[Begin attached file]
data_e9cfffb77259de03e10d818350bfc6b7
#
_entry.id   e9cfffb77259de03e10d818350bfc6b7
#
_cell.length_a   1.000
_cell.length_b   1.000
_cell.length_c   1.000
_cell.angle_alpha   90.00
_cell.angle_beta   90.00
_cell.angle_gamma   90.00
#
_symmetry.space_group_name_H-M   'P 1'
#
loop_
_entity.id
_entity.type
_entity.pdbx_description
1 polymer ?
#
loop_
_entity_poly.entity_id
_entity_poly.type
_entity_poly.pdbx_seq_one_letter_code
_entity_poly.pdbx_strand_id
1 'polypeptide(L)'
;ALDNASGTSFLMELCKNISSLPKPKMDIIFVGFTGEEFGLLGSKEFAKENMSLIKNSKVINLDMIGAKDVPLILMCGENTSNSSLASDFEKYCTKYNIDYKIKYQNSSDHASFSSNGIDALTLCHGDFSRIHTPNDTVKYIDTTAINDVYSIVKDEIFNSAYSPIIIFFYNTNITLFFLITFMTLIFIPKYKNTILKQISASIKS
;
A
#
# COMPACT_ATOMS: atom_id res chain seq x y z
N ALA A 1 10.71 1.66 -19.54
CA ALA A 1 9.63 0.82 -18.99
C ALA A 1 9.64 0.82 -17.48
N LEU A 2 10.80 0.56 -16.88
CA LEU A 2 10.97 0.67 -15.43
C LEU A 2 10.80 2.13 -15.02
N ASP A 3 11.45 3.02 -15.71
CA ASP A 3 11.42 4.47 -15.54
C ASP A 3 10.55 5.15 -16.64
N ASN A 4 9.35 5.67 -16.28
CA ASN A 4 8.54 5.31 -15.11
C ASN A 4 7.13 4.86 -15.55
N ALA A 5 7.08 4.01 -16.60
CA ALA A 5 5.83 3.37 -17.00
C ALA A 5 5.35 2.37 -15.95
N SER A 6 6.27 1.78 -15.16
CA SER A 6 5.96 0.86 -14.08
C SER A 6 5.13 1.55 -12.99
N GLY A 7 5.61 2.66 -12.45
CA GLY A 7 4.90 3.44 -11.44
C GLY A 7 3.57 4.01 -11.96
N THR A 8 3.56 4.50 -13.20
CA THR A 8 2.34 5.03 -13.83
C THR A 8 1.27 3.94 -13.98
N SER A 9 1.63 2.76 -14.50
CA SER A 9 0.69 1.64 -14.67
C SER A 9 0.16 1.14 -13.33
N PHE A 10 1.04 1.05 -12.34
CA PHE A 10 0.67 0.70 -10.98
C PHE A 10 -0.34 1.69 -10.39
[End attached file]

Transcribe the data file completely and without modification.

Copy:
data_e9cfffb77259de03e10d818350bfc6b7
#
_entry.id   e9cfffb77259de03e10d818350bfc6b7
#
_cell.length_a   1.000
_cell.length_b   1.000
_cell.length_c   1.000
_cell.angle_alpha   90.00
_cell.angle_beta   90.00
_cell.angle_gamma   90.00
#
_symmetry.space_group_name_H-M   'P 1'
#
loop_
_entity.id
_entity.type
_entity.pdbx_description
1 polymer ?
#
loop_
_entity_poly.entity_id
_entity_poly.type
_entity_poly.pdbx_seq_one_letter_code
_entity_poly.pdbx_strand_id
1 'polypeptide(L)'
;ALDNASGTSFLMELCKNISSLPKPKMDIIFVGFTGEEFGLLGSKEFAKENMSLIKNSKVINLDMIGAKDVPLILMCGENTSNSSLASDFEKYCTKYNIDYKIKYQNSSDHASFSSNGIDALTLCHGDFSRIHTPNDTVKYIDTTAINDVYSIVKDEIFNSAYSPIIIFFYNTNITLFFLITFMTLIFIPKYKNTILKQISASIKS
;
A
#
# COMPACT_ATOMS: atom_id res chain seq x y z
N ALA A 1 10.71 1.66 -19.54
CA ALA A 1 9.63 0.82 -18.99
C ALA A 1 9.64 0.82 -17.48
N LEU A 2 10.80 0.56 -16.88
CA LEU A 2 10.97 0.67 -15.43
C LEU A 2 10.80 2.13 -15.02
N ASP A 3 11.45 3.02 -15.71
CA ASP A 3 11.42 4.47 -15.54
C ASP A 3 10.55 5.15 -16.64
N ASN A 4 9.35 5.67 -16.28
CA ASN A 4 8.54 5.31 -15.11
C ASN A 4 7.13 4.86 -15.55
N ALA A 5 7.08 4.01 -16.60
CA ALA A 5 5.83 3.37 -17.00
C ALA A 5 5.35 2.37 -15.95
N SER A 6 6.27 1.78 -15.16
CA SER A 6 5.96 0.86 -14.08
C SER A 6 5.13 1.55 -12.99
N GLY A 7 5.61 2.66 -12.45
CA GLY A 7 4.90 3.44 -11.44
C GLY A 7 3.57 4.01 -11.96
N THR A 8 3.56 4.50 -13.20
CA THR A 8 2.34 5.03 -13.83
C THR A 8 1.27 3.94 -13.98
N SER A 9 1.63 2.76 -14.50
CA SER A 9 0.69 1.64 -14.67
C SER A 9 0.16 1.14 -13.33
N PHE A 10 1.04 1.05 -12.34
CA PHE A 10 0.67 0.70 -10.98
C PHE A 10 -0.34 1.69 -10.39